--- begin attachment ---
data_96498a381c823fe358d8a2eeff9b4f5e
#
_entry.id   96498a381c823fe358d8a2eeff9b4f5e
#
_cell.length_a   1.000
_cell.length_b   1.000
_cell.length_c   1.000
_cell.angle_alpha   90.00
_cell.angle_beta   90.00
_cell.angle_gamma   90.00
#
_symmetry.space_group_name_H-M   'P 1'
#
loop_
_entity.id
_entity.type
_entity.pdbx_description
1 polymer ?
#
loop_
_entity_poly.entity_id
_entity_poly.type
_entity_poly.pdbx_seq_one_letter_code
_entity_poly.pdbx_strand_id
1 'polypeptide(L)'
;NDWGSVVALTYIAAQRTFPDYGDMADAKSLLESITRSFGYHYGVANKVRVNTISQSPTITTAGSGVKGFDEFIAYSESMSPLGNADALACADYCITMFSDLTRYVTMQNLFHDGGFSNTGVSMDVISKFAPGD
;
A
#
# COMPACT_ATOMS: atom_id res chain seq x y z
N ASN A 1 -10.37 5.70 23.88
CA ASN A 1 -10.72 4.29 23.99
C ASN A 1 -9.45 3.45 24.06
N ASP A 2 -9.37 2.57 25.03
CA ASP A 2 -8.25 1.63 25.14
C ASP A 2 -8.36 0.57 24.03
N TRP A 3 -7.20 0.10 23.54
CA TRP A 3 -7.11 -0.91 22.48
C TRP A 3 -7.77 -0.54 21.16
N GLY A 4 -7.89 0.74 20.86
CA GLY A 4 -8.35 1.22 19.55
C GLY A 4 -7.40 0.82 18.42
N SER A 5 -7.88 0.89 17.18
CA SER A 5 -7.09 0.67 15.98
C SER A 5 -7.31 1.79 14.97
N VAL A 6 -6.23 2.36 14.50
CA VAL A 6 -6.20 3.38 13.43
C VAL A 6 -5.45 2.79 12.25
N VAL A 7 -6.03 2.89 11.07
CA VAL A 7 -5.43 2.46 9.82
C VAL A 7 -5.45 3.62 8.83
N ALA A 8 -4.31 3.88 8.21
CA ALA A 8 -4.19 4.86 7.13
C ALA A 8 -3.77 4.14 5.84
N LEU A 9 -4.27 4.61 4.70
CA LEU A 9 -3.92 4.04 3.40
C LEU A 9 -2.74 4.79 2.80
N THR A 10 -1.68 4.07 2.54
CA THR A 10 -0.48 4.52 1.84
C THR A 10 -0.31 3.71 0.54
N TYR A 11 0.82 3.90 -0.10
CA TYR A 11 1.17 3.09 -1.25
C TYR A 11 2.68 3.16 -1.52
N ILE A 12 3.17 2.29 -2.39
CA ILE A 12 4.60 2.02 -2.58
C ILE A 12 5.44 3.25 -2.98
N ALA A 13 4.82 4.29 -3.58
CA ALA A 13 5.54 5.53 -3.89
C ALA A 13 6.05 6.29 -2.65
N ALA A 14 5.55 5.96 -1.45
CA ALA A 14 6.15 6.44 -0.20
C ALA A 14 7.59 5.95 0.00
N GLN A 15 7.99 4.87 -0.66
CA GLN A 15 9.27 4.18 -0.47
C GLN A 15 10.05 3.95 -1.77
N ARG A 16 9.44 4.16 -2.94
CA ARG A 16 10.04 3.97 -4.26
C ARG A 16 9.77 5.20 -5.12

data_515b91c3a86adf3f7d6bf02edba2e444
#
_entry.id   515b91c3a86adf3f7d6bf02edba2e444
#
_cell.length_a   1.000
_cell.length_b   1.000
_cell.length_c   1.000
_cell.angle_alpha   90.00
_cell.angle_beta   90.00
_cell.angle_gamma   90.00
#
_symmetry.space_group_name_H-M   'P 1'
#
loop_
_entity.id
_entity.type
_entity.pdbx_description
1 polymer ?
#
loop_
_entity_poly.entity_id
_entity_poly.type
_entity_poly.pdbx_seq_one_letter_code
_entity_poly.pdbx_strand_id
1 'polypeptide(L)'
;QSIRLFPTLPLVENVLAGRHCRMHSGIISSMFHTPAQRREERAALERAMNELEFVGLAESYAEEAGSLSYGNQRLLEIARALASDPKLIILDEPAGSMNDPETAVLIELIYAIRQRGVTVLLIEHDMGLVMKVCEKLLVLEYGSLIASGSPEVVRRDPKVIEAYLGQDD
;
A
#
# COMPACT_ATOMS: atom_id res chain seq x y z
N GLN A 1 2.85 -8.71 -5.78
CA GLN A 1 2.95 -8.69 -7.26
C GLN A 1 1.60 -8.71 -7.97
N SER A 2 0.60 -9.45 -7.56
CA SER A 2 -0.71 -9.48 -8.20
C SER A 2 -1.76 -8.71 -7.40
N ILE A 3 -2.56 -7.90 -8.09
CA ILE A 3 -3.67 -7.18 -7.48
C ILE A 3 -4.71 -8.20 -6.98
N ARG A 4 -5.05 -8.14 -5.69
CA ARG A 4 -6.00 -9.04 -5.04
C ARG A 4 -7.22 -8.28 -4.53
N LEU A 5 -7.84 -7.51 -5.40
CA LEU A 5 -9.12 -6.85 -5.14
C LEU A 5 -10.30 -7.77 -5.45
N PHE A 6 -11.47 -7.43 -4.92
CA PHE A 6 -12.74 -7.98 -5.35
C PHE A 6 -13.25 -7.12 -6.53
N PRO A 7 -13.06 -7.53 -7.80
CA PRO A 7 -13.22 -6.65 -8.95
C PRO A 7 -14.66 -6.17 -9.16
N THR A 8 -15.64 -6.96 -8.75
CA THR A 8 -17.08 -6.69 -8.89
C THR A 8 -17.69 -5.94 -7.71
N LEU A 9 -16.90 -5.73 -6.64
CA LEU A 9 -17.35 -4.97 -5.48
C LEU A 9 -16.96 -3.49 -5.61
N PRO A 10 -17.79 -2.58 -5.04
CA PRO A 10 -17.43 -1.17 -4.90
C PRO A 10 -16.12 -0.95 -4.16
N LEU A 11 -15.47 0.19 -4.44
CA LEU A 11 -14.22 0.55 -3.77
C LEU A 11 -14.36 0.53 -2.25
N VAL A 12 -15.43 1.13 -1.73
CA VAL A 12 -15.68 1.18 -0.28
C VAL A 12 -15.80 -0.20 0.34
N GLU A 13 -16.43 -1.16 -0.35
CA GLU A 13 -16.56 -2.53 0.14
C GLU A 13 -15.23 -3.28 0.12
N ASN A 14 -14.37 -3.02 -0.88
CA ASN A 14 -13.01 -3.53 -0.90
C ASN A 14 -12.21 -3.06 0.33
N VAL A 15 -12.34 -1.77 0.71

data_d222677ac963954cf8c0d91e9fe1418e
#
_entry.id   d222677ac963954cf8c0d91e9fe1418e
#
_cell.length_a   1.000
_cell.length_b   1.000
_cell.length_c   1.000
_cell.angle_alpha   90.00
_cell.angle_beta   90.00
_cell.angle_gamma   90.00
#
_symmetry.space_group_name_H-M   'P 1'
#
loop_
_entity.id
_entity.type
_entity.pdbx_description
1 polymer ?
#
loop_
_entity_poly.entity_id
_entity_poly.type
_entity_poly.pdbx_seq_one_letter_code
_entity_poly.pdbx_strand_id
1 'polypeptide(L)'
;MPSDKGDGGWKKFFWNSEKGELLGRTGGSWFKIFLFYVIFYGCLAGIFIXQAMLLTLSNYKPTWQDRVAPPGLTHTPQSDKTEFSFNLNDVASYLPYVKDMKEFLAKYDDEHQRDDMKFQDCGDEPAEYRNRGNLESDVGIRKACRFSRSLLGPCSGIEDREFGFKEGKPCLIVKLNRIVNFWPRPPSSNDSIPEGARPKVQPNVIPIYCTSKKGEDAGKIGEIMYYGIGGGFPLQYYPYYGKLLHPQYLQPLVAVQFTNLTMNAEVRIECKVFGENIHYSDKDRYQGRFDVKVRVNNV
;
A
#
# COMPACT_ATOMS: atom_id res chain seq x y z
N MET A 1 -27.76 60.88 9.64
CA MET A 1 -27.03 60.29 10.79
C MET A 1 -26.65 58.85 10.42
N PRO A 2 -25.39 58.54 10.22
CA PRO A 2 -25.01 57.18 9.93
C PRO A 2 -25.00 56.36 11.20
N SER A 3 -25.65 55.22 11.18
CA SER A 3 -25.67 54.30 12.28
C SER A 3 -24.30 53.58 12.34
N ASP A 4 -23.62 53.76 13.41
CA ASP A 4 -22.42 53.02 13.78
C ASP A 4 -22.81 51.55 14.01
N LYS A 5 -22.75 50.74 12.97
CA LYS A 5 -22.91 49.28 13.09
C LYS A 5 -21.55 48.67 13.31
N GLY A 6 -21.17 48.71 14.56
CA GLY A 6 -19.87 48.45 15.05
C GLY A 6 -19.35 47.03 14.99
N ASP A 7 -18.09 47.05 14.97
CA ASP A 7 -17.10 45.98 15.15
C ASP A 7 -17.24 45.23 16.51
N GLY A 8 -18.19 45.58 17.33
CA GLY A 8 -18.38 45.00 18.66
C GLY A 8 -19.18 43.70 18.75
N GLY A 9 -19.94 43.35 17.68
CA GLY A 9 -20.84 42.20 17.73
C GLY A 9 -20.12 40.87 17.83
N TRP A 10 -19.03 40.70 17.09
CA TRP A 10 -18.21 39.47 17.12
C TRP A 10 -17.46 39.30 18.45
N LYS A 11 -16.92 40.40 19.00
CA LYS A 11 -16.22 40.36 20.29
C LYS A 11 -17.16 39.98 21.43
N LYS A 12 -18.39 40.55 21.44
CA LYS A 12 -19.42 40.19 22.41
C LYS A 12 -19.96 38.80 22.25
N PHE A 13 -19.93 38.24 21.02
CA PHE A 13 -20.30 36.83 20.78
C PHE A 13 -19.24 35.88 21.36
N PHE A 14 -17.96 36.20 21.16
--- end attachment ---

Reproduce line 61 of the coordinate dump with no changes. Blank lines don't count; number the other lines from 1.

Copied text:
N TYR A 11 0.82 3.90 -0.10